• And I don't trust that my_linetok() (which you don't show source for) works properly -- at the very least, unless it uses a static buffer, it must be allocating an array of char * in order to hold the pointers to the individual tokens, which is never freed -- a memory leak.
share|improve this answer
    
That's right. Well the only reason that PrimesIndex was 1 is that from the beginning i create a hash table with 17 buckets (the first number on primes) so i thought it was useless to start it from 0. Anyway,i believe the same,it;s not this the serious problem.(EDIT: I meant PrimesIndex,for any case i changed it!) –  FILIaS Jan 16 '11 at 13:38
    
@FILIaS: YES this is the problem. What don't you understand about my explanation? –  j_random_hacker Jan 16 '11 at 13:39
    
@j_random_hacker. For the first one: I already changed that thanks. Second note: dubious yes. But what can i do for better? Third note: Thats from copy paste dont pay attention to these. Fourth one: For what i see yes this code has leaks. But im not meant to change it, so... –  FILIaS Jan 16 '11 at 13:41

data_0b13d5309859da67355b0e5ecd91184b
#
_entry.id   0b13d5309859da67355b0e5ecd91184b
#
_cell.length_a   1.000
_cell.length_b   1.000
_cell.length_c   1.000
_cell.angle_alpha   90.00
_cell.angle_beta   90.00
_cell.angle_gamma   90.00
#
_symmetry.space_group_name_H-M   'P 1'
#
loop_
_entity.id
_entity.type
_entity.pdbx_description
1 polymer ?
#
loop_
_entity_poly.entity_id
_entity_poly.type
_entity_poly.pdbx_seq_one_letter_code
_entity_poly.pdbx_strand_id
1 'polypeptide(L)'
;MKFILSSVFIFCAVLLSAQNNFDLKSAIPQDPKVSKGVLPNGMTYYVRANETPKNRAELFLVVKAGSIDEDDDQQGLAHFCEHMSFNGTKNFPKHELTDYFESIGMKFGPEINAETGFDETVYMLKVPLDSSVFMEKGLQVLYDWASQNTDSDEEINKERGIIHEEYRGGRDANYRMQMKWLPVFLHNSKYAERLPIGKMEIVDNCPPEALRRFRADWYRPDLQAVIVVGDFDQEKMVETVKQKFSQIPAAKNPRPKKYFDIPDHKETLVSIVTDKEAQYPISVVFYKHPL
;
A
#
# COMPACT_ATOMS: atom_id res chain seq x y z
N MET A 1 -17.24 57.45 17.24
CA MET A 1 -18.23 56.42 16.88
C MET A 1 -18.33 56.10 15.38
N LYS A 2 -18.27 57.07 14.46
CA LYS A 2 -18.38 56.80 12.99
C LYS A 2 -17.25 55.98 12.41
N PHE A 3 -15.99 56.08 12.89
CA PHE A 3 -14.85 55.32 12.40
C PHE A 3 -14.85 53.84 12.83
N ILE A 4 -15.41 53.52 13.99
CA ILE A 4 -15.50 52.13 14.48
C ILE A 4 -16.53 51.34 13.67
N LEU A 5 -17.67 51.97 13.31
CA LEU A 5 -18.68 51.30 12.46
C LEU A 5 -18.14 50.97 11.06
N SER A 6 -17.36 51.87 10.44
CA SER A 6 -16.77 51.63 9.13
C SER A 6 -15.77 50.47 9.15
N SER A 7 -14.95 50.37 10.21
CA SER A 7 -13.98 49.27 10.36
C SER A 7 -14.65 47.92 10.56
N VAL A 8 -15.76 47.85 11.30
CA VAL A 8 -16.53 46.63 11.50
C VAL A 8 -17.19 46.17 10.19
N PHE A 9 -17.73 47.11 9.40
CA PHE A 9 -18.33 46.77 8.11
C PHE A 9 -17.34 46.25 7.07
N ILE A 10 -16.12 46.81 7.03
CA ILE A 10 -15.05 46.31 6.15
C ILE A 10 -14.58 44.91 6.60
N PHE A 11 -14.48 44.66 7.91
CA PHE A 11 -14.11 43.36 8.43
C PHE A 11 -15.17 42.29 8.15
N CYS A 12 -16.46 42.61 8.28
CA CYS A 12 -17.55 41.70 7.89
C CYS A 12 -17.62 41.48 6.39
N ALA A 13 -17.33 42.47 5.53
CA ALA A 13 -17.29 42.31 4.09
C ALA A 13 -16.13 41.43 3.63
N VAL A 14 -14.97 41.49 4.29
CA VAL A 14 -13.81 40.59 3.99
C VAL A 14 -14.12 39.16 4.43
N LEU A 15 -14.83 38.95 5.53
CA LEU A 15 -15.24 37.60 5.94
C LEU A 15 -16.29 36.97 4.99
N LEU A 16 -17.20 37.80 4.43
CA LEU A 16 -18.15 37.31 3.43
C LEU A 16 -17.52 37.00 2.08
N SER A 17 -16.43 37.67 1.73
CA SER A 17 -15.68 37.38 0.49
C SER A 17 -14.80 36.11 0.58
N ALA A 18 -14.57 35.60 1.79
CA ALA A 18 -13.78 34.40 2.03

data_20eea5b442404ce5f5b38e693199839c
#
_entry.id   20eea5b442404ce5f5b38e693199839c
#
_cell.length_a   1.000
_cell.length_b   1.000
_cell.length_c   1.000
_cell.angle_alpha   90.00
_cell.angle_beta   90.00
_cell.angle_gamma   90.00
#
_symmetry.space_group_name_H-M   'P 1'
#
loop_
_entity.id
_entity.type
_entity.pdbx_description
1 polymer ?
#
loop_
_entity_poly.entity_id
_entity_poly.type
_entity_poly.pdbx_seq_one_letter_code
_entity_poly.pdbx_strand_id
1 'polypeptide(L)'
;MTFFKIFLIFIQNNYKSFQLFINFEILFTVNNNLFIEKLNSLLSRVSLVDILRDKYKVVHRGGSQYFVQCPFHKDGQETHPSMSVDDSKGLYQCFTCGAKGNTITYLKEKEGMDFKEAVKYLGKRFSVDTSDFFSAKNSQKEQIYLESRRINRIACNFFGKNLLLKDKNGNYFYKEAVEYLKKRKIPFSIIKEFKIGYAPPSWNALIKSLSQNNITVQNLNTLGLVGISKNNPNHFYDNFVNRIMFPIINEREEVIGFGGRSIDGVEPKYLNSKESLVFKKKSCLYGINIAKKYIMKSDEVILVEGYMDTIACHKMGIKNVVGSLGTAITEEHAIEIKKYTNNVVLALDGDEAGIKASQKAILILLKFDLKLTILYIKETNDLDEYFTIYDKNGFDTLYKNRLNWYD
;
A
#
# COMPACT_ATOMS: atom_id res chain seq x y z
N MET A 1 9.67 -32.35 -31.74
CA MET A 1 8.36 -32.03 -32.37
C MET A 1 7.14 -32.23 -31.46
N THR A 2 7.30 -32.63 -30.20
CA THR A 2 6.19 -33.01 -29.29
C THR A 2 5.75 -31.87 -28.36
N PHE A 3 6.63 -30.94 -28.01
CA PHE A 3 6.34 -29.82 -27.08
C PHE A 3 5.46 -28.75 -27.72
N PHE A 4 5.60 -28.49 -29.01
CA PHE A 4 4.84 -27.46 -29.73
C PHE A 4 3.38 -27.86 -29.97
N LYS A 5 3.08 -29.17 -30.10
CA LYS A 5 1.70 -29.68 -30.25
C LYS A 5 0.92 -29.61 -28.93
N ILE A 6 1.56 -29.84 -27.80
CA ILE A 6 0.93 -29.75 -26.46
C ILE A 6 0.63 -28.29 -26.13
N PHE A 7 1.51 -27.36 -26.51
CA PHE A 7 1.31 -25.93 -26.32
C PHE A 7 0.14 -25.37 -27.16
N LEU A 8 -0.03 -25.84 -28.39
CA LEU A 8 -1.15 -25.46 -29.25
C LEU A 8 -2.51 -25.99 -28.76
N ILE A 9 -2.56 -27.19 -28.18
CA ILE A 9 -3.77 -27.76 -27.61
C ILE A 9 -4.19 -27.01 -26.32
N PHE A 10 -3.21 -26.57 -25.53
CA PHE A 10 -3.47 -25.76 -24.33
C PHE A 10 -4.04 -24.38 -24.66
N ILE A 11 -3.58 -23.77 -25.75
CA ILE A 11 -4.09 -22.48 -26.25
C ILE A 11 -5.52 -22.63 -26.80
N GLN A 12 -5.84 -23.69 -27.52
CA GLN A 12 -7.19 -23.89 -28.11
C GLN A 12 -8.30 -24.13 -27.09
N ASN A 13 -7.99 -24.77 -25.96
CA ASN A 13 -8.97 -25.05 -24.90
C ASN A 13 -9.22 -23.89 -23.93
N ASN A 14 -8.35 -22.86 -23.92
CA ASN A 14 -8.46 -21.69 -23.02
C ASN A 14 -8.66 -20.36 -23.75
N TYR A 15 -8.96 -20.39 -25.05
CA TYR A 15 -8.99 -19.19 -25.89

@FILIaS: So you changed it to int PrimesIndex = 0; and you still get the same problem? –  j_random_hacker Jan 16 '11 at 13:45
    
@j_random_hacker. Now i got what u mean with PrimesIndex i didnt notice that i use it on hash(). Thanks. –  FILIaS Jan 16 '11 at 13:45

You don't have a room for null terminator in number. You set size of number to be equal to 10 chars, but you have 10 digits in your number and no space for \0.

EDIT:

I looked your updated code. You created hashtable of initial size = 17, but your hasval = 27. But you don't have code to extend the size of hashtable properly.

new_elem=hashtable[hashval].head;
if(hashtable[hashval].length>0) // <-- when hashval is out of array 
                                // hashtable[hashval] can have any value of length and head (not NULL)
share|improve this answer